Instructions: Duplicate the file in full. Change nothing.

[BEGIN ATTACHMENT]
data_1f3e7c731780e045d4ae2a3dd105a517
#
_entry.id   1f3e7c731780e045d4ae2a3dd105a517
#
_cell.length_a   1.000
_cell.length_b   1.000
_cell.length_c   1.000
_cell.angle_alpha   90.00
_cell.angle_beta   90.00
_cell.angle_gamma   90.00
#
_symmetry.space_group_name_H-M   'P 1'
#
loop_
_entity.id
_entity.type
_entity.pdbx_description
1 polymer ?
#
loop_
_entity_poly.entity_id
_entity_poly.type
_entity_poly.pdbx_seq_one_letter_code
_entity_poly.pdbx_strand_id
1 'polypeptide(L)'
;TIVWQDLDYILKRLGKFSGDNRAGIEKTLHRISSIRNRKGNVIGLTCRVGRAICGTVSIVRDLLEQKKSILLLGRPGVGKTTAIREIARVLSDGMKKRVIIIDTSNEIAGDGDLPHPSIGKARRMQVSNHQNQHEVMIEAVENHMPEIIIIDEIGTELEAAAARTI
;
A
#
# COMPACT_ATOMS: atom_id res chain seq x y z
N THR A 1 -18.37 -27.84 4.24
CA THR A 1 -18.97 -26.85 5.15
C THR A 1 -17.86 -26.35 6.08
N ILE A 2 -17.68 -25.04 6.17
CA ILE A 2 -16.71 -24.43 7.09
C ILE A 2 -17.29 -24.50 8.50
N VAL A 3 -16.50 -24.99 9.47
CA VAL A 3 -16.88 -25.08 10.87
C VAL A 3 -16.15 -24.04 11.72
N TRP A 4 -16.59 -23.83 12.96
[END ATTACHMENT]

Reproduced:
data_1f3e7c731780e045d4ae2a3dd105a517
#
_entry.id   1f3e7c731780e045d4ae2a3dd105a517
#
_cell.length_a   1.000
_cell.length_b   1.000
_cell.length_c   1.000
_cell.angle_alpha   90.00
_cell.angle_beta   90.00
_cell.angle_gamma   90.00
#
_symmetry.space_group_name_H-M   'P 1'
#
loop_
_entity.id
_entity.type
_entity.pdbx_description
1 polymer ?
#
loop_
_entity_poly.entity_id
_entity_poly.type
_entity_poly.pdbx_seq_one_letter_code
_entity_poly.pdbx_strand_id
1 'polypeptide(L)'
;TIVWQDLDYILKRLGKFSGDNRAGIEKTLHRISSIRNRKGNVIGLTCRVGRAICGTVSIVRDLLEQKKSILLLGRPGVGKTTAIREIARVLSDGMKKRVIIIDTSNEIAGDGDLPHPSIGKARRMQVSNHQNQHEVMIEAVENHMPEIIIIDEIGTELEAAAARTI
;
A
#
# COMPACT_ATOMS: atom_id res chain seq x y z
N THR A 1 -18.37 -27.84 4.24
CA THR A 1 -18.97 -26.85 5.15
C THR A 1 -17.86 -26.35 6.08
N ILE A 2 -17.68 -25.04 6.17
CA ILE A 2 -16.71 -24.43 7.09
C ILE A 2 -17.29 -24.50 8.50
N VAL A 3 -16.50 -24.99 9.47
CA VAL A 3 -16.88 -25.08 10.87
C VAL A 3 -16.15 -24.04 11.72
N TRP A 4 -16.59 -23.83 12.96